I was never much of a Meshuggah fan. I mean, I appreciate their music more than I listen to it on a day to day basis. Nothing is a masterpiece;

5 years ago

I was never much of a Meshuggah fan. I mean, I appreciate their music more than I listen to it on a day to day basis. Nothing is a masterpiece; Destroy, Erase, Improve changed what I thought metal could do. But I don’t spin those albums in my day to day. Something about the sound lacks emotional impact for me and, outside of a few select songs, the heavy parts feel too technical and rigid to me. That’s why I’m always excited to hear what can be done with djent, nominally a genre “founded” by the aforementioned legends of the style. Add more chaos, experimentation, and variety to the genre and you have something immensely entertaining, challenging music that can also kick some major ass.

Enter CB Murdoc and their 2016 release, Here Be Dragons. How we haven’t highlighted this release until now is beyond me; it’s one of the best albums in the genre I know. At the core of Here Be Dragons lies a thickness of tones which is intimately of the djent variety. The guitars are massive and often chuggy, breakdowns abound, and the overall belligerence created by the bottom of the scale is one of the main “movements” of the album. But on top of all of that are layered immensely powerful vocals, time signatures which go far beyond syncopation for their aggressive attitude to meter, and little moments of experimentation that are hard to resist.

Take “Everything Is Going to Be OK” for example and its stupendously mind bending opening moments. The drums (possessed of an excellent snare tone by the way) start fast enough but then everything lurches and the bass is…what the fuck is the bass doing? Its tone is so blown out of proportion that it shouldn’t work but composition and attitude pull it off, running through the entire track with its bloated nonchalance. That kind of off-kilter vibe runs through the guitars as well, as they titter and totter across the runtime of the track. The vocals add that extra layer of aggression, creating a complex, challenging, and immensely satisfying monster of a track. Oh, did I mention that it has an ambient, eerie electronic break which leads into a breakdown at its middle, a breakdown also made up of yet another weird-ass guitar lead?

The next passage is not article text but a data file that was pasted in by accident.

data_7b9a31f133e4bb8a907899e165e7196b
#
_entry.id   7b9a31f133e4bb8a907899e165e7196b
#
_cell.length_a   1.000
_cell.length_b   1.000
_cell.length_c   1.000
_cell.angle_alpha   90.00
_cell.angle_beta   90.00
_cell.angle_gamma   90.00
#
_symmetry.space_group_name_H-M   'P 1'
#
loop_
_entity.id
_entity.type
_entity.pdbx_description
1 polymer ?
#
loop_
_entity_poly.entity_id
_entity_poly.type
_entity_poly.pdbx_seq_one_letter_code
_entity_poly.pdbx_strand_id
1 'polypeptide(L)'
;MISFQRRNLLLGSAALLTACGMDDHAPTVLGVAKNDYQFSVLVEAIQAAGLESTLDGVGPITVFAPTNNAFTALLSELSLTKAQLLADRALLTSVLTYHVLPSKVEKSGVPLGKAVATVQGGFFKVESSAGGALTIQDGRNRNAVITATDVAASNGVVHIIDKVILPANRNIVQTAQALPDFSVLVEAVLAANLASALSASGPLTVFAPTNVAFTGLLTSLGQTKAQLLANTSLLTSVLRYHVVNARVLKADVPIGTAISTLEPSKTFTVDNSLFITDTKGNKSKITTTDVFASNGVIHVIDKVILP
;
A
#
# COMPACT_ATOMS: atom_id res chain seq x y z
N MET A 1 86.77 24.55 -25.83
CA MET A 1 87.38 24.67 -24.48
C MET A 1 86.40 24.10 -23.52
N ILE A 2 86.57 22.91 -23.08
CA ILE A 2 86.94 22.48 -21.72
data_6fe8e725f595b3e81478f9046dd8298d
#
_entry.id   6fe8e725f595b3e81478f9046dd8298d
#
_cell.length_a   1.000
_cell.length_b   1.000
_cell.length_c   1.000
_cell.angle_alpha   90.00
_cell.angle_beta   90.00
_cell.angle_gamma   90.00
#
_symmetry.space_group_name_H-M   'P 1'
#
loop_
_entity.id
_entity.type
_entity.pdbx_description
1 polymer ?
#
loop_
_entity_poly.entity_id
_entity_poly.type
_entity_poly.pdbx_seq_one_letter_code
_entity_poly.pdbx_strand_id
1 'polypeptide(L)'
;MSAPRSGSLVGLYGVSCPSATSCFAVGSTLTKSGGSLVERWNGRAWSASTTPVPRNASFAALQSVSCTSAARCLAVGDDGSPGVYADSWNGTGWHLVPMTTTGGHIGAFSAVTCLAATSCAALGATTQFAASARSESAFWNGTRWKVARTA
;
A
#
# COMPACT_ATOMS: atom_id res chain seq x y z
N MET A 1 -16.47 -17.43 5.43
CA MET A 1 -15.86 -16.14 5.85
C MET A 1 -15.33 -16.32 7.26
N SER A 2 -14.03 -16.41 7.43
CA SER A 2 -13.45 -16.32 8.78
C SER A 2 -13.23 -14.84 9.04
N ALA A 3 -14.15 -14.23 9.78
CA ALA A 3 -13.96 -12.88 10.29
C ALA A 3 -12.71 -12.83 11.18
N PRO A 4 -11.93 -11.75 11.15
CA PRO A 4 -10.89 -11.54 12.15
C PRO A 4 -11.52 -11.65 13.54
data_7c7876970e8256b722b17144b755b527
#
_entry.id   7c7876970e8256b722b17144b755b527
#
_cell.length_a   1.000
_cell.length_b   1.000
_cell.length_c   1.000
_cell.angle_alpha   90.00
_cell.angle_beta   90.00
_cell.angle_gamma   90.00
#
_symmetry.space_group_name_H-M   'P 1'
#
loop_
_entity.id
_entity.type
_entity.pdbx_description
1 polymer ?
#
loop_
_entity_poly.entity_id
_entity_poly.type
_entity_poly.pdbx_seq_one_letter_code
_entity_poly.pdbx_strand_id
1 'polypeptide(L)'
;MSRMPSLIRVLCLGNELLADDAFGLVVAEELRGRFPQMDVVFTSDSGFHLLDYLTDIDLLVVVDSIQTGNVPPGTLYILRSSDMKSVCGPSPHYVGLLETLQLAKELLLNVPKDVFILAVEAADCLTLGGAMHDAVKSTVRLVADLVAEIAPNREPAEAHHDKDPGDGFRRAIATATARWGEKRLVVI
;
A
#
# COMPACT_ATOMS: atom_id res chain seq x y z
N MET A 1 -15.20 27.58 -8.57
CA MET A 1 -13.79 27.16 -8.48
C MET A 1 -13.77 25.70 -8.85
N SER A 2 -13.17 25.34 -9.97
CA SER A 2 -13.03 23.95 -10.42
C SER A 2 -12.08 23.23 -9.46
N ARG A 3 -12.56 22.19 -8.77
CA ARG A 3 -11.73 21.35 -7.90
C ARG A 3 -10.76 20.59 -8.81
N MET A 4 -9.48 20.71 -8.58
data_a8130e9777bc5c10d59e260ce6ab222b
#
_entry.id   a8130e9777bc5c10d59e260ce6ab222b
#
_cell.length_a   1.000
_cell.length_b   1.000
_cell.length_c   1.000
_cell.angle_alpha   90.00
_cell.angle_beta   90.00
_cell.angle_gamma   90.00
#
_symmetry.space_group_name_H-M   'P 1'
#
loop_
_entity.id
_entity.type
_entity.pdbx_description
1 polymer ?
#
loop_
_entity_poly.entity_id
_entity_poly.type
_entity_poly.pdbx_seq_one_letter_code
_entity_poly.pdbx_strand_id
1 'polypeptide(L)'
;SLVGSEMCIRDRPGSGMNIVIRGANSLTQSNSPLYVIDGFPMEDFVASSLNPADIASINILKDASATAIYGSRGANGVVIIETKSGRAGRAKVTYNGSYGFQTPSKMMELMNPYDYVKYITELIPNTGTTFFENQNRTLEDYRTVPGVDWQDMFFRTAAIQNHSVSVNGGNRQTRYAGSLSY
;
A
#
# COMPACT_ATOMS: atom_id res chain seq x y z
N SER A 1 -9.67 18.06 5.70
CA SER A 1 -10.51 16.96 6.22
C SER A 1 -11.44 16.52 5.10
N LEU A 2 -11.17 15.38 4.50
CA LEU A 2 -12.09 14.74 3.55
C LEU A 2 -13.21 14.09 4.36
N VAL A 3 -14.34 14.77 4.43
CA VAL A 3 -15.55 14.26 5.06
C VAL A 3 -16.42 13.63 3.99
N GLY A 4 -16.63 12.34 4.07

And the entire album is like that as well, swimming from bizarre inflection point to another and doing it with a fair measure of grace as well. It takes the basic formula of djent, namely everything louder, slower, and thicker than everything else, and stretches, contorts, exhorts, tortures, and pushes what it can do to the very limit. Even today, three years later, Here Be Dragons remains a jaw-dropping, audacious album, and a powerful exploration of what can be done with the underpinnings of djent and progressive metal. I don’t know if this band exists anymore but if they do, whatever they make next is a release to watch. In the meantime, we have the unending, layered insanity that is their 2016 release and that should last us some years more before we can figure out everything this band tried, and succeeded, to do here.

Eden Kupermintz

Published 5 years ago